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Chebyshev Filter Macro
Filters are a circuit element that seem to mesh perfectly with the macro capability of Micro-Cap. The macro capability is designed to produce components that can be varied through the use of parameters. Most filters consist of a basic structure whose component values can be modified through the use of well known equations. A macro component can be created that represents a specific filter's type, order, response, and implementation. The circuit below is the macro circuit for a low pass, 2nd order, Chebyshev filter with Tow-Thomas implementation.
The macro circuit uses three passed parameters to define the filter. These parameters are Gain, RippledB, and f0. The Gain parameter defines the magnitude of the gain of the filter in the passband region. The RippledB parameter defines the magnitude of the ripple in dB units in the passband region. The f0 parameter defines the cutoff frequency where the filter transitions between the passband and the stopband.
The equations for this macro were taken from Sedra and Smith's "Microelectronic Circuits" book. The Cfb value along with the resistance values for the R3 and R5 resistors are arbitrary. The equations taken from the book are as follows:
The scaleR and scaleC equations are used to scale the resistors and capacitors so that the filter's response occurs at the correct cutoff frequency. The scaleR factor multiplies the value of the R1, R2, R4, and R6 resistors, and the scaleC factor divides the value of the C1 and C2 capacitors.
The three opamps are defined as level 1 opamps and use all default model parameters. These opamps are ideal and will not have an affect on the expected response of the filter. The opamps are powered by +/- 15V batteries although with a level 1 opamp, the battery values will not have an effect.
In the equations for wr and q0, b1 and b0 parameters are specified. The values for b1 and b0 can be found in tables that specify the denominator polynomials for Chebyshev filters. The basic transfer function of the filter is:
1/(s*s + b1 * s + b0)
For this macro, the b1 and b0 values have been defined for when the ripple magnitude is .1dB, .5dB, 1dB, 2dB, and 3dB. These values have been implemented in the following two .define statements.
These two .define statements use the Table operator. The Table operator uses the format:
where x is the input value and x1,y1,...xn,yn are the data pairs. In this case, the RippledB parameter will be passed into these .define statements. The output of the operator will be the b1 and b0 values that correspond to the RippledB input value. Values entered for RippledB that are not one of the specified data values above will have their output value interpolated from the existing data points. The interpolated values may not have the accuracy expected so it is recommended that the RippledB parameter be limited to only the ripple magnitudes that are stated within the Table operator. The outputs of the .define statements, Ripb1 and Ripb0, are then used to define the magnitude of the E1 and E2 components which are NFV sources. The E1 component has both its VALUE and FREQ attributes defined as Ripb1, and the E2 component has both its VALUE and FREQ attributes defined as Ripb0. The VALUE attribute will control the magnitude of the sources during transient analysis and any DC operating point calculations. The FREQ attribute overrides the VALUE attribute for AC analysis and will control the magnitude during an AC simulation. If the FREQ attributes are not defined, the NFV sources, since they are a constant voltage, would be treated as short circuits in AC, and the AC analysis results would be incorrect. Therefore, the voltages of the E1 and E2 components will always be the Ripb1 and the Ripb0 values for transient, AC, or DC analysis. The subsequent voltages at node b1 and b0 are then used in the .define statements for wr and q0.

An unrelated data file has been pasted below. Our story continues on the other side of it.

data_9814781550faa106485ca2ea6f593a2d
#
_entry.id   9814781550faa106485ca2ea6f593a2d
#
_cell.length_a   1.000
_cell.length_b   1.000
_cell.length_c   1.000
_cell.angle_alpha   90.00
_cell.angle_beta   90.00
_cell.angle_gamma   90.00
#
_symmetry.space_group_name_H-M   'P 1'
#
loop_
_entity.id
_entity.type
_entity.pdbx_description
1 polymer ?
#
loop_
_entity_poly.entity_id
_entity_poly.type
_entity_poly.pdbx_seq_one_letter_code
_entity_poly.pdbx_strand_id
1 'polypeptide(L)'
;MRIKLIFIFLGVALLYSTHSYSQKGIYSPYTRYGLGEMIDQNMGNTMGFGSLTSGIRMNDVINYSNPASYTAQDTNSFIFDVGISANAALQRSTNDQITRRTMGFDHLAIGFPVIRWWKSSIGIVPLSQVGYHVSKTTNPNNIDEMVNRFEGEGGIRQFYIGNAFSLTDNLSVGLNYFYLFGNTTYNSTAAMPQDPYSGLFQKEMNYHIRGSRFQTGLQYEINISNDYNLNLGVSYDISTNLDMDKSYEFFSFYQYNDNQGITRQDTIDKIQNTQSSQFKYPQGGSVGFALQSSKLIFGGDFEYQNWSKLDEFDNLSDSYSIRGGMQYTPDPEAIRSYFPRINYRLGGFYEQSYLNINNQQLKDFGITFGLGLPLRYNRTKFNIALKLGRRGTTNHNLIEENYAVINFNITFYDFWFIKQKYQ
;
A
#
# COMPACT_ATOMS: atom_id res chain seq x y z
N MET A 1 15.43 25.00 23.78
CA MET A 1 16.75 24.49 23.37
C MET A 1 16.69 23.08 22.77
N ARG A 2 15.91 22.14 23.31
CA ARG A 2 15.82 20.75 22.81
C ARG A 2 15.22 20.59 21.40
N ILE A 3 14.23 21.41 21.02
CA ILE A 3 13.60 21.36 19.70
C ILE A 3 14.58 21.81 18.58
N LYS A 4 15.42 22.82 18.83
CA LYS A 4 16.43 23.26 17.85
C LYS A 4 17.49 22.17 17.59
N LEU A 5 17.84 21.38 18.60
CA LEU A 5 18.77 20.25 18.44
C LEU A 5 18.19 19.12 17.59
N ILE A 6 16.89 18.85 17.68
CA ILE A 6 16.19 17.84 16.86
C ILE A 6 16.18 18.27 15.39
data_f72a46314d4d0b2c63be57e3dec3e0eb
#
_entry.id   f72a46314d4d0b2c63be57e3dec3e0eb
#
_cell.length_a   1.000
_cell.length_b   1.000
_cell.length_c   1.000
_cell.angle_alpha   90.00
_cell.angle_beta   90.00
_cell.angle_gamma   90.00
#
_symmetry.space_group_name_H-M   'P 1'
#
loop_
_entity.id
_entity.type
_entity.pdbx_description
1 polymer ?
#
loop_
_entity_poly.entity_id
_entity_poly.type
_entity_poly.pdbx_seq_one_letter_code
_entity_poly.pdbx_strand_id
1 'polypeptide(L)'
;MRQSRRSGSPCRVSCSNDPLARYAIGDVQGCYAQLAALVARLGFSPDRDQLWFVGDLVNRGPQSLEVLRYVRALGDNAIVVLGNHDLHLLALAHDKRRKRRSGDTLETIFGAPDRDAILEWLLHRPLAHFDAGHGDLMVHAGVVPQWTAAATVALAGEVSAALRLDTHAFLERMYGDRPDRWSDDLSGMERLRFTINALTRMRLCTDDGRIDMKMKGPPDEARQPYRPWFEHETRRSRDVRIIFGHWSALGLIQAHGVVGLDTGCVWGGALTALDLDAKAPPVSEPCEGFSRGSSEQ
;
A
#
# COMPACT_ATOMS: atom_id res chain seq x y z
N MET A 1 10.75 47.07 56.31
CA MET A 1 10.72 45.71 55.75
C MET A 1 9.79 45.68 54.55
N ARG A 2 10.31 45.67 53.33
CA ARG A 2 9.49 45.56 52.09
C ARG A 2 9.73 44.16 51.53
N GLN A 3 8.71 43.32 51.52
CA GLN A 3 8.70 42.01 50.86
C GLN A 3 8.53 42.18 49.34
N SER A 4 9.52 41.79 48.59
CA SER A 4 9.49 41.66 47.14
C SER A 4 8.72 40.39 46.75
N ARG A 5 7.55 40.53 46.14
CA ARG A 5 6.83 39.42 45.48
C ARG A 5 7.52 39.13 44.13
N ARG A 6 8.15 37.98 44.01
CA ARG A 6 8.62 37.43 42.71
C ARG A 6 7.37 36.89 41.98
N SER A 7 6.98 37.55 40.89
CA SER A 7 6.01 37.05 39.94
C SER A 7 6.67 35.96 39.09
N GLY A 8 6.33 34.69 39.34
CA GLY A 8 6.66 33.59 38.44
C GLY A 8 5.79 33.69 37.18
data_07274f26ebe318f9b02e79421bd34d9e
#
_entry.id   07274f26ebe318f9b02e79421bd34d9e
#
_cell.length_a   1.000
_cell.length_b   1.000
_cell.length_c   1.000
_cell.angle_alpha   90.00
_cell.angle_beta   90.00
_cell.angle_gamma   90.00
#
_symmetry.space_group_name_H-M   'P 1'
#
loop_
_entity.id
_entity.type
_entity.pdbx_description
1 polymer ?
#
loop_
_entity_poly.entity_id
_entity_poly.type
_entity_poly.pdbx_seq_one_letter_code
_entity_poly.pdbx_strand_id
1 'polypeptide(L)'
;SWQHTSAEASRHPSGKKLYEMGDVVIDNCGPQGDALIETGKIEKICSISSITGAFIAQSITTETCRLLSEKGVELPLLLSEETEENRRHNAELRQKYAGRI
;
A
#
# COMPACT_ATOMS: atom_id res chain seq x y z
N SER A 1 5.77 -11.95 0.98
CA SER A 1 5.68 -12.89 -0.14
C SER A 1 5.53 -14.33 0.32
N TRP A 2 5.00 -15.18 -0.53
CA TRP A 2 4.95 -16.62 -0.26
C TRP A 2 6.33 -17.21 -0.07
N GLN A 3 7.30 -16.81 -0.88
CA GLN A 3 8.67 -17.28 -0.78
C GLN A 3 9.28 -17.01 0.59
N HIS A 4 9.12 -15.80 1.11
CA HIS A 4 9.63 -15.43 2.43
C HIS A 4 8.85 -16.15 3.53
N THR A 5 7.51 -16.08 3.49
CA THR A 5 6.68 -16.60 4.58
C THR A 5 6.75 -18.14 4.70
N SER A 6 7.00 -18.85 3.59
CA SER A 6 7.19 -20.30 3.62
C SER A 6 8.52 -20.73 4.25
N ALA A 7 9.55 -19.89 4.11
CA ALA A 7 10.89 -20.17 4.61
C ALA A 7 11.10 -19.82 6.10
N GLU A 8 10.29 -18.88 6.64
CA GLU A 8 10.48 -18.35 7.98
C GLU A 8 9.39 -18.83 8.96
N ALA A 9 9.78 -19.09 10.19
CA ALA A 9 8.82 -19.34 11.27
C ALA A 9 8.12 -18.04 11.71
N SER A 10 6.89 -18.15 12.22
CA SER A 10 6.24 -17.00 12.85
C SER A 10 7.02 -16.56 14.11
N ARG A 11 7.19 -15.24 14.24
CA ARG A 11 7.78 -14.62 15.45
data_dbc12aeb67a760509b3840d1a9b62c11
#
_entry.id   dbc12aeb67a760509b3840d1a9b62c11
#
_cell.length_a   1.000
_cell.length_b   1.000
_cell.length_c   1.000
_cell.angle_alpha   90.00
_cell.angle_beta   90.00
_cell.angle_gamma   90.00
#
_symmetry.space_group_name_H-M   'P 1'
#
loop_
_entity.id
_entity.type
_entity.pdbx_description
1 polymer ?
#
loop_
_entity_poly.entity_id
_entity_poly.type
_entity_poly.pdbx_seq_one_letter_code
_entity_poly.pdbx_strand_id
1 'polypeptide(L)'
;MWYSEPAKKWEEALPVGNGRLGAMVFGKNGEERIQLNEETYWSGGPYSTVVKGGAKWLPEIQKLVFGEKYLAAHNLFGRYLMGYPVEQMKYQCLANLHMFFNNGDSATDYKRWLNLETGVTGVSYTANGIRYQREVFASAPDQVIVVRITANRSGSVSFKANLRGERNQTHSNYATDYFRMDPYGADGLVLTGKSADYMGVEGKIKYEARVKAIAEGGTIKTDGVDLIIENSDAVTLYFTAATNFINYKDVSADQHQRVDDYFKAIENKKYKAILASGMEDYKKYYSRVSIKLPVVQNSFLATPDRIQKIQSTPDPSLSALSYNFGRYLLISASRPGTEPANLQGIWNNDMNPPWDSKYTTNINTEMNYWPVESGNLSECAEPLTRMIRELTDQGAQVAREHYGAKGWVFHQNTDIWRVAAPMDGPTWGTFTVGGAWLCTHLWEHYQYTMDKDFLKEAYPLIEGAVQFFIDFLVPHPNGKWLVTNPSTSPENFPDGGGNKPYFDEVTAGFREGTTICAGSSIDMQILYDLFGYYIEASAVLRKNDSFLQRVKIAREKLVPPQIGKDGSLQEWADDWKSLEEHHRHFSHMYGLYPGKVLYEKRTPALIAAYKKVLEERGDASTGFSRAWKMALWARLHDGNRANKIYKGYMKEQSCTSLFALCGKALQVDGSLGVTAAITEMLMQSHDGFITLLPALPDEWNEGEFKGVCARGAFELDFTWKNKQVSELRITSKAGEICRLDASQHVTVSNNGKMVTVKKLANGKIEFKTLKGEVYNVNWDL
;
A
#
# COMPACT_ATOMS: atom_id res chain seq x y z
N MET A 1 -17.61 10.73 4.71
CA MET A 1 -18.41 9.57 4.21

The use of the Table operators and the E1 and E2 components lets us define the b1 and b0 parameters through the ripple magnitude parameter. Otherwise, the b1 and b0 parameters would have to be added into the .parameters statement, replacing the RippledB parameter. It is obviously much easier to state the value of the magnitude of the ripple rather than knowing the polynomial coefficients of the Chebyshev transfer function.
The Component Editor settings for the Chebyshev filter macro appear below. The name of the macro is the same as the macro circuit that was created, Chebylp. The Chebylp shape was created in the Shape Editor for this macro and signifies the basic low pass function of the filter. The definition for the component is stated as 'macro'. Two pins have been added to the shape. These are the In and Out pins which will link to the nodes labelled In and Out in the macro circuit.
The filter macro is tested with the circuit below. This circuit is simply a pulse source that feeds into the input of the filter. The pulse source defaults to a 1V AC small signal source for AC analysis. The macro has its VALUE attribute defined as:
This defines the filter with a gain of 1 and a cutoff frequency of 1KHz. The ripple magnitude has been defined with the parameter 'ripple', and a corresponding .define has been placed in the text area of the circuit that states:
.define ripple 2
Chebyshev filters are characterized by their ripple response in the passband and a monotonically decreasing transmission in the stopband. The analysis below is the AC response of this filter. The symbolic parameter ripple has been stepped at the values of .1, .5, 1, 2, and 3 with the List option. This will step the magnitude of the ripple in the passband response. The top waveform shows the response from 1Hz to 10KHz of db(v(OUT)), and the bottom waveform zooms in on the ripple of the db(v(OUT)) waveform. As can be seen from the top plot, the gain in the passband is at 0dB and the cutoff frequency is at 1KHz.